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Pioneer Women: Voices from the Kansas Frontier Chapter Summary & Analysis - Chapter 4 and Chapter 5 Summary

Joanna Stratton
This Study Guide consists of approximately 34 pages of chapter summaries, quotes, character analysis, themes, and more - everything you need to sharpen your knowledge of Pioneer Women.
This section contains 640 words
(approx. 3 pages at 300 words per page)
Purchase our Pioneer Women: Voices from the Kansas Frontier Study Guide

Chapter 4 and Chapter 5 Summary and Analysis

Chapter 4: Because the prairie was far from "home" for many settlers, it became a desolate and lonely place, especially when the husband and wife were separated for weeks or even months when the husband went on a hunting trip or to a major town many miles away. At night, the howl of coyotes and wolves would frighten settlers, and sometimes the animals would be brave enough even to attack a settlement. Fire was also a constant worry. Settlers would strip sod from around their home to act as a sort of fire guard, but this was not a foolproof method, and homesteaders had to be constantly ready with water, wet blankets, and grain sacks to beat back fire, considering the arid prairie was so vulnerable to fire.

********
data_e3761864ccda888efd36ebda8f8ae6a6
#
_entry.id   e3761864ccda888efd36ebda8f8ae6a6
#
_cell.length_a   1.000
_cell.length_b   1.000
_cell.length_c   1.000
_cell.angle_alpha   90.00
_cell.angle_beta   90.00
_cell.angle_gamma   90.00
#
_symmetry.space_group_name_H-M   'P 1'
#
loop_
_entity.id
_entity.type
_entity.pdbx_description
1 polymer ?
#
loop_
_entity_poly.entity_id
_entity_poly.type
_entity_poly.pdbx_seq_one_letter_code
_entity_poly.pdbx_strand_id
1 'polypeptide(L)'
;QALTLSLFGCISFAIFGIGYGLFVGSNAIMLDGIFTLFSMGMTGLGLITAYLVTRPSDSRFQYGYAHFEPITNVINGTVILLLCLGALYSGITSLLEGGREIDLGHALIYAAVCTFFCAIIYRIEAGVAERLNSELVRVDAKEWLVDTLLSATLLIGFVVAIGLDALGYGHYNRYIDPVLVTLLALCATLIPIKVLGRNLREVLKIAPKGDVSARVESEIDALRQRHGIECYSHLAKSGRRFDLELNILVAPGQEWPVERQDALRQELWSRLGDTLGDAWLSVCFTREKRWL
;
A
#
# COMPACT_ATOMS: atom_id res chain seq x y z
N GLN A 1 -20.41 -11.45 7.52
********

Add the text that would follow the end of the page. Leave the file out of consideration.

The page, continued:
Times of illness, pregnancy, and childbirth were a particularly frightful time for prairie women...

(read more from the Chapter 4 and Chapter 5 Summary)

This section contains 640 words
(approx. 3 pages at 300 words per page)
Purchase our Pioneer Women: Voices from the Kansas Frontier Study Guide
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Pioneer Women: Voices from the Kansas Frontier from BookRags and Gale's For Students Series. ©2005-2006 Thomson Gale, a part of the Thomson Corporation. All rights reserved.
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